9 March 2015
Chad and Niger intensify military campaign against Boko Haram, international community pledge support
Chad and Niger have intensified the joint military campaign against Boko Haram. Forces from the two states opened a new front in the fight against the Nigerian-based Islamic extremist group amidst growing fears that the conflict, which has been largely restricted to northeast Nigeria and neighbouring borders, could become internationalised.
Concerns of the international community have followed suit. Boko Haram killed approximately 10,000 people in the uprising last year and carried out mass kidnappings, according to the U.S. Council on Foreign Relations. On 7 March, its leader, Abubakar Shekau, also pledged allegiance to the Islamic State on behalf of the group. The United States, Britain, France and the European Union along with several other countries have responded by backing the formation of the multinational force led by Nigeria and Chad consisting of approximately 8,750 troops with support from Cameroon, Niger and Benin.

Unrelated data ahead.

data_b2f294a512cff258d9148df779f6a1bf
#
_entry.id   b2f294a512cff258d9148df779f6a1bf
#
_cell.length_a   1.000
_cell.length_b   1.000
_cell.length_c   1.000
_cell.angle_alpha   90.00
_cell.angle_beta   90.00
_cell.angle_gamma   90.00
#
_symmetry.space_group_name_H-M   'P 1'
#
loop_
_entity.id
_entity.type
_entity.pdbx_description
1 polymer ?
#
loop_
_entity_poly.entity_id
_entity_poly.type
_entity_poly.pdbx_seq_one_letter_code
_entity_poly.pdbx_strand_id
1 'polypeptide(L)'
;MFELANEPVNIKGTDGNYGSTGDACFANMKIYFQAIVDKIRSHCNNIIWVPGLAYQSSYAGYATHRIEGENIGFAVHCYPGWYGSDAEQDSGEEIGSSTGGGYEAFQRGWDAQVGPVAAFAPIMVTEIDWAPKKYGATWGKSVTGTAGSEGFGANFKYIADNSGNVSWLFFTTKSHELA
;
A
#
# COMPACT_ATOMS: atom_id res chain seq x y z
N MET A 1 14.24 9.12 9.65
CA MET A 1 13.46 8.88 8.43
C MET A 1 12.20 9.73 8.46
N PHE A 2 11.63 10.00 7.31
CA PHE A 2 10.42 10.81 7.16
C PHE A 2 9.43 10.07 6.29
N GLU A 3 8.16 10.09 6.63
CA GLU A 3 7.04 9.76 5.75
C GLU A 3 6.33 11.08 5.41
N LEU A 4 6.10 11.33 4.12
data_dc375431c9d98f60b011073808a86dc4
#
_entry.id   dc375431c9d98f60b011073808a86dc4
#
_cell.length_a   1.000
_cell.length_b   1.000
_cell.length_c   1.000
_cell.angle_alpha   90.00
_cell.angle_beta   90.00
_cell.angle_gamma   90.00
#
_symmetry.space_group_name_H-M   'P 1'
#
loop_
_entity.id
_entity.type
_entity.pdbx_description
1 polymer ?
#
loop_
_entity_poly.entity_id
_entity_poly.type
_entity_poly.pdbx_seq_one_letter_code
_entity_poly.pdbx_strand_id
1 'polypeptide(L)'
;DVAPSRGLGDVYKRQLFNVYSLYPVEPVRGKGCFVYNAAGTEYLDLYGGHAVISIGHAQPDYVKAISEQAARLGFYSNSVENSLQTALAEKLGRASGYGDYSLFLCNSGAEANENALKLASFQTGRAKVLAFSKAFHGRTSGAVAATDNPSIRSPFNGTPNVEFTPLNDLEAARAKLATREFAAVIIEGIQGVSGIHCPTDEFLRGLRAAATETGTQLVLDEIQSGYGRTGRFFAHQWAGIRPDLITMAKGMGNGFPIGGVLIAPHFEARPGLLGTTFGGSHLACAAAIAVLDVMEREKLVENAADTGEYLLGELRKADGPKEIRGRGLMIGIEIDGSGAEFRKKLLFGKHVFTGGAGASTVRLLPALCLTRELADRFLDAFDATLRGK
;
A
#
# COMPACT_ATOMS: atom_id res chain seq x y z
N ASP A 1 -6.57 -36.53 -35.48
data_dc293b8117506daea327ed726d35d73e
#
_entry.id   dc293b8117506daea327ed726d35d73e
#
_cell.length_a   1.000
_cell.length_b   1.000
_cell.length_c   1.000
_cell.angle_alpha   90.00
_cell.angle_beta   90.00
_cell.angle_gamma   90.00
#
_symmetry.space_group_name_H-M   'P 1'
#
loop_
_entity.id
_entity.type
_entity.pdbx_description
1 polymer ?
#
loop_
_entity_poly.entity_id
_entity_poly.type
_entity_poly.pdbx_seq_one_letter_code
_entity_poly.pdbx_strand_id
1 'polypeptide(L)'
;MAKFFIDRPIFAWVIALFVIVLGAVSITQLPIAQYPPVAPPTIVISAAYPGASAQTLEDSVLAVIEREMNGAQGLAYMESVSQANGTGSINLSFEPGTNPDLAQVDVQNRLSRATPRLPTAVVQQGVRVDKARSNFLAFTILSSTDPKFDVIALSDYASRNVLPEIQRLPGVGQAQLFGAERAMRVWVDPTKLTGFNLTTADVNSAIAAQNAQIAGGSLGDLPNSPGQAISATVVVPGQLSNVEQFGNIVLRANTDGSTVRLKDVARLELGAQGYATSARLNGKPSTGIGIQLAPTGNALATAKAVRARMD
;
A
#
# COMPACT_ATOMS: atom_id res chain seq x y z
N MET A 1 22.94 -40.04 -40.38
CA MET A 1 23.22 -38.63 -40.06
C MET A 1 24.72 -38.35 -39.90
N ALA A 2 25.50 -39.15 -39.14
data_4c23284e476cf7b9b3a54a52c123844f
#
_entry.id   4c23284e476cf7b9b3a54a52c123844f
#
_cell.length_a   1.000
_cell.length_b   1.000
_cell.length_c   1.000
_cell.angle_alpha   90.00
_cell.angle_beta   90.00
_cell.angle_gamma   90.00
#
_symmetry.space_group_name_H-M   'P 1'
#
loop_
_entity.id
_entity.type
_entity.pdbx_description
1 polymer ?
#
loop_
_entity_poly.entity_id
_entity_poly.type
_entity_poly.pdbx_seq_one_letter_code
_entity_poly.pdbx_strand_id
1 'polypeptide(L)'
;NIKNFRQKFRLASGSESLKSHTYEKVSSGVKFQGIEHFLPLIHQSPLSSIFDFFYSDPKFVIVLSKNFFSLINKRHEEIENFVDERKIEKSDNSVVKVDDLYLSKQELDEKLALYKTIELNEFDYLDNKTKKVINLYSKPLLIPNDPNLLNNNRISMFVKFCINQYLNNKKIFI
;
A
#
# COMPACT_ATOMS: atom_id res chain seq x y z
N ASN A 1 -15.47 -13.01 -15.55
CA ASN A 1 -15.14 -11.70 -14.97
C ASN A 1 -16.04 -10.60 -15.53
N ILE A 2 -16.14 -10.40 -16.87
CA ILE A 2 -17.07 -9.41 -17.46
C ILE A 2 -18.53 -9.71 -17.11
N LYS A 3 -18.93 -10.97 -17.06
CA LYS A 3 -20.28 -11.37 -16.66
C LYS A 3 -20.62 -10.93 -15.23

Edgard Alain Mebe Ngo’o, Cameroon’s minister of defense said soldiers from Cameroon and Niger would patrol borders to prevent militants from escaping along the supply routes the group has been using, while troops from Nigeria and Chad would engage Boko Haram directly. Chadian Brig. Gen. Zakaria Ngobongue confirmed that forces had crossed into northeastern Nigeria from Cameroon but declined to comment further on cooperation. However, witnesses from the Niger town of Bosso reported approximately 200 military vehicles entering Nigerian territory on 7 March.
The intensified military cooperation comes shortly before Nigeria is set to hold elections, which many fear will turn violent after increasing attacks by the extremist group – a conflict that has already displaced 1.6 million people from their homes.